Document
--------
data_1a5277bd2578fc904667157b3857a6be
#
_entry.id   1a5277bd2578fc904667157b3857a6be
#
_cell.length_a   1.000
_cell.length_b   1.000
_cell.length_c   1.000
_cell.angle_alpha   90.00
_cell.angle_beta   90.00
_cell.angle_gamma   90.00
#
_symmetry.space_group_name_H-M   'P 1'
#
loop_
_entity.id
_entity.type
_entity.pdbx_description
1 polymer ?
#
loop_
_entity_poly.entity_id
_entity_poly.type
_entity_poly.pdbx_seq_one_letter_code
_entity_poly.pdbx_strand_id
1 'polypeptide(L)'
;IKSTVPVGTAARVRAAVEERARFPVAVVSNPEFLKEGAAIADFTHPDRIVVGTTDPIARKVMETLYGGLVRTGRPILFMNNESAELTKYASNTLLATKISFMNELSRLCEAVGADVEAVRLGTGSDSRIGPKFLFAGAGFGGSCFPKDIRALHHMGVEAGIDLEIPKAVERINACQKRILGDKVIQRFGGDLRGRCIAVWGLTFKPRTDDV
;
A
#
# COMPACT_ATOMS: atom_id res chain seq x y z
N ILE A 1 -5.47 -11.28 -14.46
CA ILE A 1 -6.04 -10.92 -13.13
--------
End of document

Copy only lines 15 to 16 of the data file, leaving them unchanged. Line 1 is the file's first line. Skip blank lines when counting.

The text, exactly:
_entity.id
_entity.type